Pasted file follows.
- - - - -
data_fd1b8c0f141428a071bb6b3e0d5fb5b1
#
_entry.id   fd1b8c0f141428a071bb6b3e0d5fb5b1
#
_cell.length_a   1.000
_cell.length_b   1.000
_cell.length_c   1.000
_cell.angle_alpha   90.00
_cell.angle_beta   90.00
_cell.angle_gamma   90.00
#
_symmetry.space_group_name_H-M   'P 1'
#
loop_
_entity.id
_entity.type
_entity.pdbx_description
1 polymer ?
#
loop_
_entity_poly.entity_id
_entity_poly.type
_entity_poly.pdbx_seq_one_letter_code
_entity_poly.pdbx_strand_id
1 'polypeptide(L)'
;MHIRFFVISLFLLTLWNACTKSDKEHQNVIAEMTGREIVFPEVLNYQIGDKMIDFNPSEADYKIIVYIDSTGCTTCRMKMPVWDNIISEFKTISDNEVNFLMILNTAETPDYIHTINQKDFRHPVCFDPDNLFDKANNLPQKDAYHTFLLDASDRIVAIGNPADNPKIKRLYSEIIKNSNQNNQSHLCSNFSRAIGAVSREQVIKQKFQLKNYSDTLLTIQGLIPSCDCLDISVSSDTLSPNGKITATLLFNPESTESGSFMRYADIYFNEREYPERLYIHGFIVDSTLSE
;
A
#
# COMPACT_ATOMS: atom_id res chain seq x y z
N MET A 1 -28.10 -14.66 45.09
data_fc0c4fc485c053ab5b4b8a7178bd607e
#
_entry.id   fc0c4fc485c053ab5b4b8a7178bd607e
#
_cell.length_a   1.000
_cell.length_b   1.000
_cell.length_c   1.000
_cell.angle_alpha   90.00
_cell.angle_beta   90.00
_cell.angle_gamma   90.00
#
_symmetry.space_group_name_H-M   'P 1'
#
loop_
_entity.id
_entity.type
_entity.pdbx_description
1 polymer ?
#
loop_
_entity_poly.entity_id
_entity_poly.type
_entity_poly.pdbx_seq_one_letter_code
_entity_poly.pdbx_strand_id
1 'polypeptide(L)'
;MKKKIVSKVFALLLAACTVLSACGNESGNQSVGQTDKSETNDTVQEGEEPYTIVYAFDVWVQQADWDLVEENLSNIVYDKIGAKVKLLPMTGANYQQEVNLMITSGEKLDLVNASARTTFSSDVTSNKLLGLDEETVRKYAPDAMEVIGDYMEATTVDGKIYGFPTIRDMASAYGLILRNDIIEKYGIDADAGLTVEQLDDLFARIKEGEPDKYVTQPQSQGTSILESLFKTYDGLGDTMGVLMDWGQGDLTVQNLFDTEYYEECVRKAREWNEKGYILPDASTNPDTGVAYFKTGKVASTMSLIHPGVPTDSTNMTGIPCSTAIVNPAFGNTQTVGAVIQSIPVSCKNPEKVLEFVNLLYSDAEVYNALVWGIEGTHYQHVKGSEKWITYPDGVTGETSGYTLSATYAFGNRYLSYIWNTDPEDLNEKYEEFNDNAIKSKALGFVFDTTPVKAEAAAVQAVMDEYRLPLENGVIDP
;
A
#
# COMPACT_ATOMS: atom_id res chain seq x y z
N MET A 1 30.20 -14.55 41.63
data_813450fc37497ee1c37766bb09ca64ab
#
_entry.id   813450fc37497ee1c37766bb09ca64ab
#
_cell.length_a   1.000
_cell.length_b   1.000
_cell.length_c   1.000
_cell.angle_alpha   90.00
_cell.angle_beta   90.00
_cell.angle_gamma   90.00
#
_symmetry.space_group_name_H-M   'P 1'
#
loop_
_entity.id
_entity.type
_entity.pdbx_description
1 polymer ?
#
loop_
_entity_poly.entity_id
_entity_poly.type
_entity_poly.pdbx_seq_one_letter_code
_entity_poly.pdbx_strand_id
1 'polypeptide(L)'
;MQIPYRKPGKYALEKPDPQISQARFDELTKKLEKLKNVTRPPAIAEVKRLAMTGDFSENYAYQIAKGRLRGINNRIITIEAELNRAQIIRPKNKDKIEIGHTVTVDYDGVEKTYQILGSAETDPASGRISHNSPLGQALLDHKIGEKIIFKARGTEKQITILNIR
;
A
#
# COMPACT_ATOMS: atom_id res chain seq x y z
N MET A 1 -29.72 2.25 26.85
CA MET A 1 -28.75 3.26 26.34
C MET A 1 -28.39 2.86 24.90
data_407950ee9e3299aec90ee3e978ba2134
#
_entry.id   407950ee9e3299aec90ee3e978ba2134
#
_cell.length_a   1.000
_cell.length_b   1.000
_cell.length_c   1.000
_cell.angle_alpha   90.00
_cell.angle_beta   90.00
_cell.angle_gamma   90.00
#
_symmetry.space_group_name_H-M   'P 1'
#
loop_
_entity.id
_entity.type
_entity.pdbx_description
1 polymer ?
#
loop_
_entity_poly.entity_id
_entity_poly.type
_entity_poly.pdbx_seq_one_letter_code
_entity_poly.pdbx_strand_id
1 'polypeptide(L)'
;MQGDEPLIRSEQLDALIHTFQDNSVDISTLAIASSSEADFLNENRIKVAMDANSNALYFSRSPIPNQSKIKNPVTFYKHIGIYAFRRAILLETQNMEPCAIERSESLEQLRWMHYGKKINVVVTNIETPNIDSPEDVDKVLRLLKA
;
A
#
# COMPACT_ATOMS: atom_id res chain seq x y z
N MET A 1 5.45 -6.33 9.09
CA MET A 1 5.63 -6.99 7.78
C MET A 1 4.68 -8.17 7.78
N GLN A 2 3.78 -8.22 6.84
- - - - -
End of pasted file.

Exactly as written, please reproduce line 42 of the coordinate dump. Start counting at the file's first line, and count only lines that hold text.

#